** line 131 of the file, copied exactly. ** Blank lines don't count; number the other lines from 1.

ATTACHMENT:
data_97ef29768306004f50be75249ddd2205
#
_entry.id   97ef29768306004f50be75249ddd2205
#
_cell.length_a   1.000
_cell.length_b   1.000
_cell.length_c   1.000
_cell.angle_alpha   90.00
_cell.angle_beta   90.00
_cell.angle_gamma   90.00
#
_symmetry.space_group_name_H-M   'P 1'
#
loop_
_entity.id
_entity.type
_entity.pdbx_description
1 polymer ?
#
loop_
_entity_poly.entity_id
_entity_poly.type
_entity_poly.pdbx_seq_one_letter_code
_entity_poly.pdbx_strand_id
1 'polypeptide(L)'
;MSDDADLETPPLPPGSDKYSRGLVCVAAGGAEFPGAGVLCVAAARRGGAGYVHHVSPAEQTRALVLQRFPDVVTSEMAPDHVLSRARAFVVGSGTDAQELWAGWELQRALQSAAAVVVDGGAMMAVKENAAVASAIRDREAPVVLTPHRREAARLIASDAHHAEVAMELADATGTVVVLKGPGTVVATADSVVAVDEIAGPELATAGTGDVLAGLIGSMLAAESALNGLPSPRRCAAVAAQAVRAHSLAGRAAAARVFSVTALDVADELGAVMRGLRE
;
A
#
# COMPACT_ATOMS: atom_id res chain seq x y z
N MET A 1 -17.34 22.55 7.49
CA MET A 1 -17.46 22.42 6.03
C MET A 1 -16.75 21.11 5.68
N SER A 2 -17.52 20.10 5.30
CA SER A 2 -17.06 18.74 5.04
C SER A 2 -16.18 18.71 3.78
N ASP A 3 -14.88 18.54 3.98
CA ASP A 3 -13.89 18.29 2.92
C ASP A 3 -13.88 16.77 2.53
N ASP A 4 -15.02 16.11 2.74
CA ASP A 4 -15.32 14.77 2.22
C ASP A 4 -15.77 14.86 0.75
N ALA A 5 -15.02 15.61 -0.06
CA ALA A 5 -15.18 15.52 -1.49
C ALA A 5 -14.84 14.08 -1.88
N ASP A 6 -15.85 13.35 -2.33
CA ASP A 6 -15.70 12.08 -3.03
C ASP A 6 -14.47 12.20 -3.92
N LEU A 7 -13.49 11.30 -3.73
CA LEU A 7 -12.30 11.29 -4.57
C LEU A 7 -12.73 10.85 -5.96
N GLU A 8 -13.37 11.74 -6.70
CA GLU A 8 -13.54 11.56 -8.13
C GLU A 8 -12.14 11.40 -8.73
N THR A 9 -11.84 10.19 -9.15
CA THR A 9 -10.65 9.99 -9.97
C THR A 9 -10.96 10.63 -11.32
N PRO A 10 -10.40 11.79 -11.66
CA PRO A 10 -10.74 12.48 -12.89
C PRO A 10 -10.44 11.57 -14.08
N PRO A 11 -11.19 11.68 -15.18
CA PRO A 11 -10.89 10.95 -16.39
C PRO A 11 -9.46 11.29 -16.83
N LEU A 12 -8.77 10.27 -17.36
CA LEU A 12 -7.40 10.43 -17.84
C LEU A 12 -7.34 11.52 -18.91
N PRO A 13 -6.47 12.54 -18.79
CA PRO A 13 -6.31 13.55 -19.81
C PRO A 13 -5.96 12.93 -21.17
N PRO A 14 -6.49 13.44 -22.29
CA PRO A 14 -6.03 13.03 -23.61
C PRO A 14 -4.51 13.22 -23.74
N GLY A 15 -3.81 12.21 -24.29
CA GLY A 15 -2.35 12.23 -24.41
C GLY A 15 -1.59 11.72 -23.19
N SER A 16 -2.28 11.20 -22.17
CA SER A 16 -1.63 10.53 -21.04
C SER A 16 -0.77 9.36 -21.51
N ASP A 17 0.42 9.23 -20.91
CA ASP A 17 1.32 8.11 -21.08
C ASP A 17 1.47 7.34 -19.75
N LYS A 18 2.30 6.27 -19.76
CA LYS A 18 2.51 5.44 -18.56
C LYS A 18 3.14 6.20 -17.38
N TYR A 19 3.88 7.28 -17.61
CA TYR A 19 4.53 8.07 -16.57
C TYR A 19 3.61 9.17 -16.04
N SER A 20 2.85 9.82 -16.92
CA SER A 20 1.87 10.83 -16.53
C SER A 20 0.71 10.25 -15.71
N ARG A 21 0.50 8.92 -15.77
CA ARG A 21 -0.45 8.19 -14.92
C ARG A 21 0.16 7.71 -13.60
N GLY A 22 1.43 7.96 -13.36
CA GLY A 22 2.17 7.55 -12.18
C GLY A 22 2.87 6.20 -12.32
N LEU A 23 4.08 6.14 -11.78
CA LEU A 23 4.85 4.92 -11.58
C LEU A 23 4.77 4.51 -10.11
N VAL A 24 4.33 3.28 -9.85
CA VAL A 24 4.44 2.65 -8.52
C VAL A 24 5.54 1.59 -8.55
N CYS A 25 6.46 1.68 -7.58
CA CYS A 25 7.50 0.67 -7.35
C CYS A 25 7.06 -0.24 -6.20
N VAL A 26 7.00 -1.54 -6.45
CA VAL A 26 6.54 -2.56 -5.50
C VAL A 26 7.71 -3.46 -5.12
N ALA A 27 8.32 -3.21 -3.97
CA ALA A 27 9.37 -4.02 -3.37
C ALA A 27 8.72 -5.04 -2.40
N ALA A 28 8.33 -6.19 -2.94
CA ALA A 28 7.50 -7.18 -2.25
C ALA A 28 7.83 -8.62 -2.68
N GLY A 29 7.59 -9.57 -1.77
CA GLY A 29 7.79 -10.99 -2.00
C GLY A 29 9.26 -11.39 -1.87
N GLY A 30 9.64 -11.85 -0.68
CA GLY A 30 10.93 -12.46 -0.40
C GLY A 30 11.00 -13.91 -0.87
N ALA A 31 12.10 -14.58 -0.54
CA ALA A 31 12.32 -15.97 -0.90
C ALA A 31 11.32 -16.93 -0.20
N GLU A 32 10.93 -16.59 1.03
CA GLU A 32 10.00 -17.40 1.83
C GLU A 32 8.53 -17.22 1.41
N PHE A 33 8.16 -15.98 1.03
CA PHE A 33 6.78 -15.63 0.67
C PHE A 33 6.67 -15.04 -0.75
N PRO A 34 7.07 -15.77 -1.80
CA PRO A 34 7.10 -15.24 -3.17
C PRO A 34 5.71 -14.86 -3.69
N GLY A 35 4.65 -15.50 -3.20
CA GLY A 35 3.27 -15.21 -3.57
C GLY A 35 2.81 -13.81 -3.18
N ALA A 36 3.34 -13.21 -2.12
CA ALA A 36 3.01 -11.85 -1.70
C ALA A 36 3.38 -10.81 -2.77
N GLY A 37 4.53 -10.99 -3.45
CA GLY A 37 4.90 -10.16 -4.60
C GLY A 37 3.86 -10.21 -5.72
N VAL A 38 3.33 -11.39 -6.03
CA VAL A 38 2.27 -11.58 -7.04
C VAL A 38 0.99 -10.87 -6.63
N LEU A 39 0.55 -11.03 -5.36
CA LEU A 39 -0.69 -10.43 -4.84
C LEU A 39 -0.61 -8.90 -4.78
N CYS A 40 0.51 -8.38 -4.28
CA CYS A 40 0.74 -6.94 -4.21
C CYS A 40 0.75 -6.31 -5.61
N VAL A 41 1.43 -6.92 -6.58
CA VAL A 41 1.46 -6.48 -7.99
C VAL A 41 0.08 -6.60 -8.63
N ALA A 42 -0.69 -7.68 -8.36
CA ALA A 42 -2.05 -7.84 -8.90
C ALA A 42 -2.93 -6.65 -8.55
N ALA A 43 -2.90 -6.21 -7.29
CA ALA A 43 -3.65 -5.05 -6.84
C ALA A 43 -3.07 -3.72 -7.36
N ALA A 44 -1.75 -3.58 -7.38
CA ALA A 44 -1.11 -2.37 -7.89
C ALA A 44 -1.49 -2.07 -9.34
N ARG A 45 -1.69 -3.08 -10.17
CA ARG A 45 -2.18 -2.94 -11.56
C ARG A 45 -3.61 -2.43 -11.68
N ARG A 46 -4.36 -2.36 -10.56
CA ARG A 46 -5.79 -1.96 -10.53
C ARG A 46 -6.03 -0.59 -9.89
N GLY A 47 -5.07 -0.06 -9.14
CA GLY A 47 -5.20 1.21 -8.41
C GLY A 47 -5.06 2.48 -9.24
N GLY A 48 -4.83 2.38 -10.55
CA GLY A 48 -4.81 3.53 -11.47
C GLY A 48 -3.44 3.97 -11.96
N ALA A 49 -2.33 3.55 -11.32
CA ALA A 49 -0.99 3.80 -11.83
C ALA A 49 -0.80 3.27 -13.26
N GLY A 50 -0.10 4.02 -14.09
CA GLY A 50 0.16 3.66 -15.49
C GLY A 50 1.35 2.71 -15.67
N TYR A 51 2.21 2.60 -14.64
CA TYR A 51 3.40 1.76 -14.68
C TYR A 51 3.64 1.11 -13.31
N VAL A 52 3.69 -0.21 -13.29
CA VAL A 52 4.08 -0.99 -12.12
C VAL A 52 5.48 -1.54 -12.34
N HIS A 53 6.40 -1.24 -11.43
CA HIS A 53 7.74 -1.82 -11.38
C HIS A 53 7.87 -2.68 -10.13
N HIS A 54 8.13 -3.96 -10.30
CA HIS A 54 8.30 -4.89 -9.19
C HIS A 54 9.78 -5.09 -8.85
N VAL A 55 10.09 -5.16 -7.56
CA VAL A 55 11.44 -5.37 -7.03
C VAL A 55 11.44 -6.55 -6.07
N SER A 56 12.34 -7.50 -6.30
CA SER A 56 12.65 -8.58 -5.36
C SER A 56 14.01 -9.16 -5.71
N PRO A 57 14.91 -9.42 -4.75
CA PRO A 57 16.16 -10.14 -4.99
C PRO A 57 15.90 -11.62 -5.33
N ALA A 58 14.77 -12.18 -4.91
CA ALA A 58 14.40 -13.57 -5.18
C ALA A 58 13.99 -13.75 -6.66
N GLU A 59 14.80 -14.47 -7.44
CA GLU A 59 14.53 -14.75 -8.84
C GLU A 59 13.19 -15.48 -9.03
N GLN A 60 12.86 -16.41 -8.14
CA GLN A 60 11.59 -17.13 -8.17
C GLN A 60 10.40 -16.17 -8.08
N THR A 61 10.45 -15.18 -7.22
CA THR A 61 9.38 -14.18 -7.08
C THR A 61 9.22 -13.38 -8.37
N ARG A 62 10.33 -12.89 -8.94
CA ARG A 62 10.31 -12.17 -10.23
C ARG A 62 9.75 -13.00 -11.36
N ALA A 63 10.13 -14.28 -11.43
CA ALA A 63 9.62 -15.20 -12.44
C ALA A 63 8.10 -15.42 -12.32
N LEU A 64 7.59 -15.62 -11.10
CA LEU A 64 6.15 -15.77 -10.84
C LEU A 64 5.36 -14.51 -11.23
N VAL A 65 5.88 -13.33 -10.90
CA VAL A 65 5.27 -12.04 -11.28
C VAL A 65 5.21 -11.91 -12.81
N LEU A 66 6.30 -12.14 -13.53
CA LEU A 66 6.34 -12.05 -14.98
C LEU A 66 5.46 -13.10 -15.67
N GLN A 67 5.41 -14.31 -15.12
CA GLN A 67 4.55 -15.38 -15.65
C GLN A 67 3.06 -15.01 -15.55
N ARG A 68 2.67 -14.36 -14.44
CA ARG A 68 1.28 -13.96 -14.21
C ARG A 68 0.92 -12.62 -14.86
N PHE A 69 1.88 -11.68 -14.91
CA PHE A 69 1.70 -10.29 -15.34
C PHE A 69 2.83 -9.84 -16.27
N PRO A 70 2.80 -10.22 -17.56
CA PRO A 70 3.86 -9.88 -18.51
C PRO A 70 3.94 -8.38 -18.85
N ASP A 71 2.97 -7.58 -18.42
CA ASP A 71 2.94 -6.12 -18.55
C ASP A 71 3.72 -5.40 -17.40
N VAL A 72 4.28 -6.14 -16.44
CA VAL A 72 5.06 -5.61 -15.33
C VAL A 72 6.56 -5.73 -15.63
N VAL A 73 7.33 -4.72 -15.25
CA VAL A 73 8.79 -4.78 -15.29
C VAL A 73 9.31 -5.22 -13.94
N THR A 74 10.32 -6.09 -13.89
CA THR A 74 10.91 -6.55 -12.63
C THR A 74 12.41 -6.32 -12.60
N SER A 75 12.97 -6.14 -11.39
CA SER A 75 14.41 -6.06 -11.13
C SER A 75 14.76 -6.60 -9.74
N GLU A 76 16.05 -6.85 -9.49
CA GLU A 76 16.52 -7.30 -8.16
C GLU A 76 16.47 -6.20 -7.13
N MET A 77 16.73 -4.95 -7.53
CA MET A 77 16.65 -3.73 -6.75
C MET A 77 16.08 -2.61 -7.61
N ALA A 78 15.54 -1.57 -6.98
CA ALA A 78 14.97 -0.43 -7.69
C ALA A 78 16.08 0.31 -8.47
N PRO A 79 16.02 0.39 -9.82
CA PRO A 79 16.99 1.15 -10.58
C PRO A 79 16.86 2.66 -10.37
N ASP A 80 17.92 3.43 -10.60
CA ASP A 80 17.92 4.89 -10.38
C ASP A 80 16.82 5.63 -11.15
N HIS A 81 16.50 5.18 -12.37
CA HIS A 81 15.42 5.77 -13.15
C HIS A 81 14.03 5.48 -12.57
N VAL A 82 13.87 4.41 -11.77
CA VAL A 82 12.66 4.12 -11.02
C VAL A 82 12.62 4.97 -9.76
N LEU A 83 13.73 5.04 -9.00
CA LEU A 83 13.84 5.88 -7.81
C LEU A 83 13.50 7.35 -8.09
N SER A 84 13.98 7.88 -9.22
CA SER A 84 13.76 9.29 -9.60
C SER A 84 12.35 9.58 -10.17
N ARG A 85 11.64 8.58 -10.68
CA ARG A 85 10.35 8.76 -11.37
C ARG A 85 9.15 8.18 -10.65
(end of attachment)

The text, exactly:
CA PRO A 34 7.10 -15.24 -3.17